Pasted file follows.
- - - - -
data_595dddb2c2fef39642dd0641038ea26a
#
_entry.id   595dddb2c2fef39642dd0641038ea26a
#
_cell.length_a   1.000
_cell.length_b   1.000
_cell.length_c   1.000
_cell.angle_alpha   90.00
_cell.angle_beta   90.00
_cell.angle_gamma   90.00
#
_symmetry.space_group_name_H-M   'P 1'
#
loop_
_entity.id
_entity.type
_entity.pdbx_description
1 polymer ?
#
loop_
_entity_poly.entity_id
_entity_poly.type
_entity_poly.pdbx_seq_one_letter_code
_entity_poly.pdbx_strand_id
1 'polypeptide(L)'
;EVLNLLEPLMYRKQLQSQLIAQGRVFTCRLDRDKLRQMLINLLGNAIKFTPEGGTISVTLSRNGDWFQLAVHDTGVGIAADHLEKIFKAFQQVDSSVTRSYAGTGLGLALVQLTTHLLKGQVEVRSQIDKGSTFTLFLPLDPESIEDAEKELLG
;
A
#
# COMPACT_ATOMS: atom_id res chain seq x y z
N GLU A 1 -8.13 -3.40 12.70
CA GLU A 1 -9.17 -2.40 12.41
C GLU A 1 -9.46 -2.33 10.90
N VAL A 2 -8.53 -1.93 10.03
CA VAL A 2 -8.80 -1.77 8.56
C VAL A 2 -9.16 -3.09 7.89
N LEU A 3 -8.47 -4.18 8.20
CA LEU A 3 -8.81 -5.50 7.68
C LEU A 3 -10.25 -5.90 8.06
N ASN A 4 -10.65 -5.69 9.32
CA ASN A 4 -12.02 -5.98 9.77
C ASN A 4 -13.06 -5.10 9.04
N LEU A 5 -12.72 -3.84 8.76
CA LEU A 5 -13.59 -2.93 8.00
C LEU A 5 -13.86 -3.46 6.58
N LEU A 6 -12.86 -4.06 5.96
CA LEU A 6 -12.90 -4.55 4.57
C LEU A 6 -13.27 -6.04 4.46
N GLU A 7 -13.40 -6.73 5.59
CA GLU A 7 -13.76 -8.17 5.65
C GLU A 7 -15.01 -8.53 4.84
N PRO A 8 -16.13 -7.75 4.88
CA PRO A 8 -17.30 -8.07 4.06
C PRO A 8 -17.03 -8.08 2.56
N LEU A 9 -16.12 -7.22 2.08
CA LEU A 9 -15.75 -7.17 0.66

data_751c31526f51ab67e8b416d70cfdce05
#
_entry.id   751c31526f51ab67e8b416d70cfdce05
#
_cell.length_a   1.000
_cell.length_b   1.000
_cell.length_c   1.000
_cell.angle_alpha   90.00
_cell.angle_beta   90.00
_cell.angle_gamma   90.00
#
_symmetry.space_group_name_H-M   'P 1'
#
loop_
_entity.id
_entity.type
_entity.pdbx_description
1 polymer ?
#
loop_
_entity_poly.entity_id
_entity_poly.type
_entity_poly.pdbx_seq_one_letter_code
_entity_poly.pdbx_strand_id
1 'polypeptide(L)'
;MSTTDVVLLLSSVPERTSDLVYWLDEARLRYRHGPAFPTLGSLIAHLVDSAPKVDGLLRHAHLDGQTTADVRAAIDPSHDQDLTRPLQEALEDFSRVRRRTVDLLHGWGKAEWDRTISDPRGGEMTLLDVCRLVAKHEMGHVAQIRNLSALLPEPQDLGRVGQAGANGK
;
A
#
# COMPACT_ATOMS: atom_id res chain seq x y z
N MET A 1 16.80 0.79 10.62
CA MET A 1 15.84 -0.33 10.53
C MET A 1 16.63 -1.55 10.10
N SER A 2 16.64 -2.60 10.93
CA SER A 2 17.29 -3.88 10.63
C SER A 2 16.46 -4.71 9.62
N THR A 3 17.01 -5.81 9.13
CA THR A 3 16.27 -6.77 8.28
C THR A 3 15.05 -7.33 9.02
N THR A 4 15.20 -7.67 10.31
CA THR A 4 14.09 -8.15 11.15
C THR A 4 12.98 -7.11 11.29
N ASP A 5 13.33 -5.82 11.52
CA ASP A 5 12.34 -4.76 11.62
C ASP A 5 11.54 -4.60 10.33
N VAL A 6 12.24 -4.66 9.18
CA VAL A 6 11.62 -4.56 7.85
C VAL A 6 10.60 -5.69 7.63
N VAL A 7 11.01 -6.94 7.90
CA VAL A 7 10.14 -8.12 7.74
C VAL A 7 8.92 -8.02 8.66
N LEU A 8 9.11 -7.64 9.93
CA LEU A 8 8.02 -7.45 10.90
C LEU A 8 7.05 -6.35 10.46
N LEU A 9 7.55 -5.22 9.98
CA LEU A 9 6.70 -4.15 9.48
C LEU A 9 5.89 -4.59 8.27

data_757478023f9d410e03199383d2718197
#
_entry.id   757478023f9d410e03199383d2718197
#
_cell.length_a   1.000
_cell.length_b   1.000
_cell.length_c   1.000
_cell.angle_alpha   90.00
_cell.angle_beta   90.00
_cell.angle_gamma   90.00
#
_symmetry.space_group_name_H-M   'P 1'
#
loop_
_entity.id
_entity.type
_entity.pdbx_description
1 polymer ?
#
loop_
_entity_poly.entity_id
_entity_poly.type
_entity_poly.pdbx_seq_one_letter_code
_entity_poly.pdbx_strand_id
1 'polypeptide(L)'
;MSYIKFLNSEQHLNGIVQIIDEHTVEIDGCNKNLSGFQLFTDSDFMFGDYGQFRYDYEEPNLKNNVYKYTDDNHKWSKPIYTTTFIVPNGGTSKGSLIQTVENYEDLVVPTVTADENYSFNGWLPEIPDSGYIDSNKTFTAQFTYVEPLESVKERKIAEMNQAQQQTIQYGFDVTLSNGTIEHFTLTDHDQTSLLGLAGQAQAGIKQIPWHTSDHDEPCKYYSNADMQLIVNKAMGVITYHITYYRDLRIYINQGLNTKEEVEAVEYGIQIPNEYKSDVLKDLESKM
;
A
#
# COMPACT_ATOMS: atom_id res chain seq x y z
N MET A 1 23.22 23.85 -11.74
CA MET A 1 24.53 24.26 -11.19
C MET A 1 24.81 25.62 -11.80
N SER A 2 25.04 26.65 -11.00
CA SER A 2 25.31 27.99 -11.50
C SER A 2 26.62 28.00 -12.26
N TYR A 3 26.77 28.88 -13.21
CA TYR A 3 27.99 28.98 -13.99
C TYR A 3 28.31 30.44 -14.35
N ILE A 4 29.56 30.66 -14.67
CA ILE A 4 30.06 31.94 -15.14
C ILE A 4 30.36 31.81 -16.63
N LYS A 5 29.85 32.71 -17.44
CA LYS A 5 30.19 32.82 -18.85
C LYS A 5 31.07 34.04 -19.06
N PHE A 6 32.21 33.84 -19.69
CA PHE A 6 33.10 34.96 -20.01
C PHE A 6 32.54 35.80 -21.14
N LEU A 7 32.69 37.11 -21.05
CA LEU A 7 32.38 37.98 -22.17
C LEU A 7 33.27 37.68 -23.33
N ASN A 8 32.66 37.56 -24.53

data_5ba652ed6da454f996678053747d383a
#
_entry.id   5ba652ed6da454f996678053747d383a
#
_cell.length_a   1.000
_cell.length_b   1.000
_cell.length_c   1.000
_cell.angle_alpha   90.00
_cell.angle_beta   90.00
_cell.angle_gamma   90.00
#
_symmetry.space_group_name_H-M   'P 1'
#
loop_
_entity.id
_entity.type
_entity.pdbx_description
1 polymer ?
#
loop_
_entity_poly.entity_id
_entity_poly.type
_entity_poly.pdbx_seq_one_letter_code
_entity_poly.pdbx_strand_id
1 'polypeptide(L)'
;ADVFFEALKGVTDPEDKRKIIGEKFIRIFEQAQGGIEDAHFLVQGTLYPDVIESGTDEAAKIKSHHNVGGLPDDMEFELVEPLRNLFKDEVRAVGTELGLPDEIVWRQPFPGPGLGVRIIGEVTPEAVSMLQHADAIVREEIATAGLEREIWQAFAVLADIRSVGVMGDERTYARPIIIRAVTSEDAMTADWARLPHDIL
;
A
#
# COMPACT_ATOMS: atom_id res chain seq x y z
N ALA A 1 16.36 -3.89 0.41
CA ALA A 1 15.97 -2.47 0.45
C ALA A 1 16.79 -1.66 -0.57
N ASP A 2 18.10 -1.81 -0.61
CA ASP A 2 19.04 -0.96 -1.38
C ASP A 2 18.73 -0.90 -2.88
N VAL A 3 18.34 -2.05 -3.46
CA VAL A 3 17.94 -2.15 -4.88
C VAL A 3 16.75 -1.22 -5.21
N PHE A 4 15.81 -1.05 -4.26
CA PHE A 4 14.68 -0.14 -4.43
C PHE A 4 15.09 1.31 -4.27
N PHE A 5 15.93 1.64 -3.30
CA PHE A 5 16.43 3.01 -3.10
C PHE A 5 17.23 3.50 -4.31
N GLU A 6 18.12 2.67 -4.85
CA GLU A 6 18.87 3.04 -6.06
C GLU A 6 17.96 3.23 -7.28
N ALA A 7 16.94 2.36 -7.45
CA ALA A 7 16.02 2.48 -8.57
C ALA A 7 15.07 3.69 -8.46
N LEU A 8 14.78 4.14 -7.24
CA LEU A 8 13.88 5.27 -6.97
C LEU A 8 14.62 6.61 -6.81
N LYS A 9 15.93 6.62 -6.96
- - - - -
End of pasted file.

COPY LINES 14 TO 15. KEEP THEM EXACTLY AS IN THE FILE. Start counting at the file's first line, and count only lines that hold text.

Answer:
loop_
_entity.id